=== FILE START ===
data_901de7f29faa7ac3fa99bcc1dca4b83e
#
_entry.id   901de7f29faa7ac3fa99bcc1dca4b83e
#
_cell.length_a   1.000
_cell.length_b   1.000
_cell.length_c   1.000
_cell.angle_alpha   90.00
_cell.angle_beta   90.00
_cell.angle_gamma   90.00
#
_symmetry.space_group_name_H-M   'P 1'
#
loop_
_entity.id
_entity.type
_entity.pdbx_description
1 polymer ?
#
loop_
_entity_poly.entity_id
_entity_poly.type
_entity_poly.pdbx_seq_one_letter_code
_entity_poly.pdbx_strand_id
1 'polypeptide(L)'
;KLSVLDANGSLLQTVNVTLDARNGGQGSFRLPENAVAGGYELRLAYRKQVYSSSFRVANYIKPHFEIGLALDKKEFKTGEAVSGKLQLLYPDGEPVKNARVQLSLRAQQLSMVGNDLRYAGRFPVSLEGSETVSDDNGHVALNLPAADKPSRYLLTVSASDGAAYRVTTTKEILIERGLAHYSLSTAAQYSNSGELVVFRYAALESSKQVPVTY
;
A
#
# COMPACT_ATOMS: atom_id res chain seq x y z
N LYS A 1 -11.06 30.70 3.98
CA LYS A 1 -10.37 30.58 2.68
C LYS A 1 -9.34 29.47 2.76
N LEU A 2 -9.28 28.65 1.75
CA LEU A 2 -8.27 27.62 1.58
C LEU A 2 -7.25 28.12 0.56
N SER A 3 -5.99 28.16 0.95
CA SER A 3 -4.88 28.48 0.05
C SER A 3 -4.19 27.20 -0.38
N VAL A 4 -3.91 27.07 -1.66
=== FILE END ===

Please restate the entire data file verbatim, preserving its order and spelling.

data_901de7f29faa7ac3fa99bcc1dca4b83e
#
_entry.id   901de7f29faa7ac3fa99bcc1dca4b83e
#
_cell.length_a   1.000
_cell.length_b   1.000
_cell.length_c   1.000
_cell.angle_alpha   90.00
_cell.angle_beta   90.00
_cell.angle_gamma   90.00
#
_symmetry.space_group_name_H-M   'P 1'
#
loop_
_entity.id
_entity.type
_entity.pdbx_description
1 polymer ?
#
loop_
_entity_poly.entity_id
_entity_poly.type
_entity_poly.pdbx_seq_one_letter_code
_entity_poly.pdbx_strand_id
1 'polypeptide(L)'
;KLSVLDANGSLLQTVNVTLDARNGGQGSFRLPENAVAGGYELRLAYRKQVYSSSFRVANYIKPHFEIGLALDKKEFKTGEAVSGKLQLLYPDGEPVKNARVQLSLRAQQLSMVGNDLRYAGRFPVSLEGSETVSDDNGHVALNLPAADKPSRYLLTVSASDGAAYRVTTTKEILIERGLAHYSLSTAAQYSNSGELVVFRYAALESSKQVPVTY
;
A
#
# COMPACT_ATOMS: atom_id res chain seq x y z
N LYS A 1 -11.06 30.70 3.98
CA LYS A 1 -10.37 30.58 2.68
C LYS A 1 -9.34 29.47 2.76
N LEU A 2 -9.28 28.65 1.75
CA LEU A 2 -8.27 27.62 1.58
C LEU A 2 -7.25 28.12 0.56
N SER A 3 -5.99 28.16 0.95
CA SER A 3 -4.88 28.48 0.05
C SER A 3 -4.19 27.20 -0.38
N VAL A 4 -3.91 27.07 -1.66